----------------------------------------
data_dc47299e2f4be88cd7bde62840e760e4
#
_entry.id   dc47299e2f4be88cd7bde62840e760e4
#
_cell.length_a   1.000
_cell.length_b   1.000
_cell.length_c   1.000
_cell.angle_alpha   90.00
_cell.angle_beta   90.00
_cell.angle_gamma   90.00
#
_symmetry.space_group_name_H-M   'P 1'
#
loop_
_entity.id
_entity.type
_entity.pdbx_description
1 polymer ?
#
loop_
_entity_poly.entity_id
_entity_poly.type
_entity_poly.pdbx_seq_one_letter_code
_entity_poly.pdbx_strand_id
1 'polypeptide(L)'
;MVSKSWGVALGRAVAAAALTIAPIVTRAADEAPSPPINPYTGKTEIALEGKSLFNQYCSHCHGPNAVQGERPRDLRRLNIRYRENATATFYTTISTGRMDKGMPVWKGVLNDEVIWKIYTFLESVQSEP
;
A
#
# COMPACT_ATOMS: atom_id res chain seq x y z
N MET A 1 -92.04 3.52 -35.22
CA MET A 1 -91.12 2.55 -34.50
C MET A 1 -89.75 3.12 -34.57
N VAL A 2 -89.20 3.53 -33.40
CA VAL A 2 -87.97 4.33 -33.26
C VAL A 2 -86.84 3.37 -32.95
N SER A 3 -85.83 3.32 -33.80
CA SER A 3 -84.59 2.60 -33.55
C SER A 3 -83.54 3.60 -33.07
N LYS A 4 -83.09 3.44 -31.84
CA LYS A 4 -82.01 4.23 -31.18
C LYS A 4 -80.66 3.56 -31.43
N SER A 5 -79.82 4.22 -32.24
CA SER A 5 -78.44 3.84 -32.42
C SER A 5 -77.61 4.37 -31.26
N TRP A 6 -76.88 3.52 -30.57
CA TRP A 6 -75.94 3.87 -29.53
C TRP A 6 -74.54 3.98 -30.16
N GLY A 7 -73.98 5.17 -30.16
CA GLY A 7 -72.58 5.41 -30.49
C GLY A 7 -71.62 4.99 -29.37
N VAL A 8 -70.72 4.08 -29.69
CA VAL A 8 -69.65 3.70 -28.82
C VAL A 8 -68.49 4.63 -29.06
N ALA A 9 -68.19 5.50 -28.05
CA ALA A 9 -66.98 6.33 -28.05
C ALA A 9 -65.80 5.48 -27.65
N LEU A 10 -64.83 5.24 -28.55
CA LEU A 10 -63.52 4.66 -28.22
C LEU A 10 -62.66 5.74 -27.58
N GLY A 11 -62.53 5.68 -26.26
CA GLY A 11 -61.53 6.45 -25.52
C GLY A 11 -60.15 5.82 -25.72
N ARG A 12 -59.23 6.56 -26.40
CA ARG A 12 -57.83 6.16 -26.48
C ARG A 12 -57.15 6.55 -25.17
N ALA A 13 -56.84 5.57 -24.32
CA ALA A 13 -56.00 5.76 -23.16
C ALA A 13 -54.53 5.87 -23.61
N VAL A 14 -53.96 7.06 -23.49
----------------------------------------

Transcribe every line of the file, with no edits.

data_dc47299e2f4be88cd7bde62840e760e4
#
_entry.id   dc47299e2f4be88cd7bde62840e760e4
#
_cell.length_a   1.000
_cell.length_b   1.000
_cell.length_c   1.000
_cell.angle_alpha   90.00
_cell.angle_beta   90.00
_cell.angle_gamma   90.00
#
_symmetry.space_group_name_H-M   'P 1'
#
loop_
_entity.id
_entity.type
_entity.pdbx_description
1 polymer ?
#
loop_
_entity_poly.entity_id
_entity_poly.type
_entity_poly.pdbx_seq_one_letter_code
_entity_poly.pdbx_strand_id
1 'polypeptide(L)'
;MVSKSWGVALGRAVAAAALTIAPIVTRAADEAPSPPINPYTGKTEIALEGKSLFNQYCSHCHGPNAVQGERPRDLRRLNIRYRENATATFYTTISTGRMDKGMPVWKGVLNDEVIWKIYTFLESVQSEP
;
A
#
# COMPACT_ATOMS: atom_id res chain seq x y z
N MET A 1 -92.04 3.52 -35.22
CA MET A 1 -91.12 2.55 -34.50
C MET A 1 -89.75 3.12 -34.57
N VAL A 2 -89.20 3.53 -33.40
CA VAL A 2 -87.97 4.33 -33.26
C VAL A 2 -86.84 3.37 -32.95
N SER A 3 -85.83 3.32 -33.80
CA SER A 3 -84.59 2.60 -33.55
C SER A 3 -83.54 3.60 -33.07
N LYS A 4 -83.09 3.44 -31.84
CA LYS A 4 -82.01 4.23 -31.18
C LYS A 4 -80.66 3.56 -31.43
N SER A 5 -79.82 4.22 -32.24
CA SER A 5 -78.44 3.84 -32.42
C SER A 5 -77.61 4.37 -31.26
N TRP A 6 -76.88 3.52 -30.57
CA TRP A 6 -75.94 3.87 -29.53
C TRP A 6 -74.54 3.98 -30.16
N GLY A 7 -73.98 5.17 -30.16
CA GLY A 7 -72.58 5.41 -30.49
C GLY A 7 -71.62 4.99 -29.37
N VAL A 8 -70.72 4.08 -29.69
CA VAL A 8 -69.65 3.70 -28.82
C VAL A 8 -68.49 4.63 -29.06
N ALA A 9 -68.19 5.50 -28.05
CA ALA A 9 -66.98 6.33 -28.05
C ALA A 9 -65.80 5.48 -27.65
N LEU A 10 -64.83 5.24 -28.55
CA LEU A 10 -63.52 4.66 -28.22
C LEU A 10 -62.66 5.74 -27.58
N GLY A 11 -62.53 5.68 -26.26
CA GLY A 11 -61.53 6.45 -25.52
C GLY A 11 -60.15 5.82 -25.72
N ARG A 12 -59.23 6.56 -26.40
CA ARG A 12 -57.83 6.16 -26.48
C ARG A 12 -57.15 6.55 -25.17
N ALA A 13 -56.84 5.57 -24.32
CA ALA A 13 -56.00 5.76 -23.16
C ALA A 13 -54.53 5.87 -23.61
N VAL A 14 -53.96 7.06 -23.49